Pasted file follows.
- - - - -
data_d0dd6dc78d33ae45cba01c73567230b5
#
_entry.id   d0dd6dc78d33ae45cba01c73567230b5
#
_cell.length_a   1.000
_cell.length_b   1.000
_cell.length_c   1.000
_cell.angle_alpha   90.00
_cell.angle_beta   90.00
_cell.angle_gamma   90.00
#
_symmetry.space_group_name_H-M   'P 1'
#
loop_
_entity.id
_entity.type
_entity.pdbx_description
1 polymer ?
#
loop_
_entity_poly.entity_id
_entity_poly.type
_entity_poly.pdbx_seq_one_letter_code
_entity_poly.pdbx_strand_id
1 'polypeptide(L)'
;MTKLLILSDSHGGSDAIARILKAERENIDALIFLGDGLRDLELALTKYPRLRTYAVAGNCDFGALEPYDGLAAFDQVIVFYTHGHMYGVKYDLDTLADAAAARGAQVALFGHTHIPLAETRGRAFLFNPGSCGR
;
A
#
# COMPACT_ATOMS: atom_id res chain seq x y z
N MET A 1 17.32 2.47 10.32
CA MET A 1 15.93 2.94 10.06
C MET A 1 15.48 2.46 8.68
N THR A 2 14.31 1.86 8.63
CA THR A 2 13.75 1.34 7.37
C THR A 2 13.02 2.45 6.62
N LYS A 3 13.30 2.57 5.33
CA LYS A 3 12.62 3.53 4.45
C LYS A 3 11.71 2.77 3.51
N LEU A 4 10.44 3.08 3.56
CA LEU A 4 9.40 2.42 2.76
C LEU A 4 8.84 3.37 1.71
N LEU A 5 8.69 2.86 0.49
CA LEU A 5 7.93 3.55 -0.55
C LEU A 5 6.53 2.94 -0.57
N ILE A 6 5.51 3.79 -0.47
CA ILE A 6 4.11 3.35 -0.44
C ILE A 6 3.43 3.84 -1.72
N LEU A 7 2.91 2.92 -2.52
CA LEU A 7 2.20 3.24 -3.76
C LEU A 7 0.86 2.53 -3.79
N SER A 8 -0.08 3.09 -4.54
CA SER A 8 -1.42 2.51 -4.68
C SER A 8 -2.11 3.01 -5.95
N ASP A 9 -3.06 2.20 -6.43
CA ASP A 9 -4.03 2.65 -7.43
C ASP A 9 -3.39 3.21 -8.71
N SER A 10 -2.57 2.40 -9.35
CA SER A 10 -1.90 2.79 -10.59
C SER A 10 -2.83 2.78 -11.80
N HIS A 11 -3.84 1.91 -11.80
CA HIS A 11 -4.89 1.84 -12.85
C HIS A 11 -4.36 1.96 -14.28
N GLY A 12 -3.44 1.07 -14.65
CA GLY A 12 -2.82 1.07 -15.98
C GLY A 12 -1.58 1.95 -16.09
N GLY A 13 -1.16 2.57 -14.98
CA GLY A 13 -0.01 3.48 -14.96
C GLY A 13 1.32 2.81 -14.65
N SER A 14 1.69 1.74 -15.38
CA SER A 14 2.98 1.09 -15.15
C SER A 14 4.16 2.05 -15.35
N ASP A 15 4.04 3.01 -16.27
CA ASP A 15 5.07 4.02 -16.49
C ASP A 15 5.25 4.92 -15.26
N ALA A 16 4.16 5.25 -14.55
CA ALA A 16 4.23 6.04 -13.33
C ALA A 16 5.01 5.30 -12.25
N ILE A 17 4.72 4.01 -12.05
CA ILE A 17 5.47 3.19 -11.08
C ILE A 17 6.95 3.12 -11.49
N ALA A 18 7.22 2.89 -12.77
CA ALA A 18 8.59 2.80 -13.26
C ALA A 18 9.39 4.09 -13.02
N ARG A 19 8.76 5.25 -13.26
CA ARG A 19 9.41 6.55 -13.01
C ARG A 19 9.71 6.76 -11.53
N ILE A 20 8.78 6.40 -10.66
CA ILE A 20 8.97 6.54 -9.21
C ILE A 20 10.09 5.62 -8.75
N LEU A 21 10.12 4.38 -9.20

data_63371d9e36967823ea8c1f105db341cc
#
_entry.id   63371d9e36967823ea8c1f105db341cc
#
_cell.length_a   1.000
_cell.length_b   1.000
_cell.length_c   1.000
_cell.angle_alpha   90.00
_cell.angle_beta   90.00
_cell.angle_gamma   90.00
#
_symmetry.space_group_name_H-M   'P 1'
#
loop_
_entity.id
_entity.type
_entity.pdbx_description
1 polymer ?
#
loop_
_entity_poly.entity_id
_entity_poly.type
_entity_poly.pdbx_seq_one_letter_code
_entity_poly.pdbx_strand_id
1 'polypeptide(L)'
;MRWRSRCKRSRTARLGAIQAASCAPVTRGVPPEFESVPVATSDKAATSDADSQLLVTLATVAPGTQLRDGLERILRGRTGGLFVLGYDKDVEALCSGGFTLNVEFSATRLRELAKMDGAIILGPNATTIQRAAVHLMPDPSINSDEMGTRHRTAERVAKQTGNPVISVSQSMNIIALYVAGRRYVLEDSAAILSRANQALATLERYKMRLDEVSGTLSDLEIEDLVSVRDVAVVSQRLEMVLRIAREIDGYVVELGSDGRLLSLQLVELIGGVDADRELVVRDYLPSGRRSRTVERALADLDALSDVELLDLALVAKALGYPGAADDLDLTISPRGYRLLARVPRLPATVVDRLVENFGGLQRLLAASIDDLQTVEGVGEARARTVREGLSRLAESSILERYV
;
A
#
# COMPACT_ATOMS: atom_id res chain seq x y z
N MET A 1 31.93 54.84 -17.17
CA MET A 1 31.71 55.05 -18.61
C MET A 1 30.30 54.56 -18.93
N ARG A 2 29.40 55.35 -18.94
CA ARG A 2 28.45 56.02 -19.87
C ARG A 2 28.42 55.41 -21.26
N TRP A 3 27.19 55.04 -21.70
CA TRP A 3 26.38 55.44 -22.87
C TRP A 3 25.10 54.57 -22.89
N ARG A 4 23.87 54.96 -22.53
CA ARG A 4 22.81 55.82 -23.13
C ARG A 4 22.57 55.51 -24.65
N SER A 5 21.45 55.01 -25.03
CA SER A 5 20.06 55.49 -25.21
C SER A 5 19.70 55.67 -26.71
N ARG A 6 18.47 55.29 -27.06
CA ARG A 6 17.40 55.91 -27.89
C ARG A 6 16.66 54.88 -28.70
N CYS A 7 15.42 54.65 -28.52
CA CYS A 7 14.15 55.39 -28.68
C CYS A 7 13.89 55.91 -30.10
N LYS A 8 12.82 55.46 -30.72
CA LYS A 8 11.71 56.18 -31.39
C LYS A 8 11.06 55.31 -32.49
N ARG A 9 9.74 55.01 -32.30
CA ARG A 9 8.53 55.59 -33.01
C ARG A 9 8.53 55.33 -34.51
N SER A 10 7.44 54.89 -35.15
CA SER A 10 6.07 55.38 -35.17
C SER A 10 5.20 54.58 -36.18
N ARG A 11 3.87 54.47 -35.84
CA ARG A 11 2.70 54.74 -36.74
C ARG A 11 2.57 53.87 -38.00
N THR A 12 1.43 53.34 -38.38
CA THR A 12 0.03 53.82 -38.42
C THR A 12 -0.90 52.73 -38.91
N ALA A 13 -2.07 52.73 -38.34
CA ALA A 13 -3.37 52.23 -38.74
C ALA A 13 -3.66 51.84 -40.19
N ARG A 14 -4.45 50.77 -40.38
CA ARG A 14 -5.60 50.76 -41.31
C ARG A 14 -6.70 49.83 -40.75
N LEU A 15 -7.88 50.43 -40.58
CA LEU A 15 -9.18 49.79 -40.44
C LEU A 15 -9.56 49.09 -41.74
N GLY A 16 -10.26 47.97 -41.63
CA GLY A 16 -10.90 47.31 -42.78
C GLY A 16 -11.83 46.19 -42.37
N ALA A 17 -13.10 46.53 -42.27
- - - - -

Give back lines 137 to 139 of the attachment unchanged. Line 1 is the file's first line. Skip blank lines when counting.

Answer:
N ARG A 6 18.47 55.29 -27.06
CA ARG A 6 17.40 55.91 -27.89
C ARG A 6 16.66 54.88 -28.70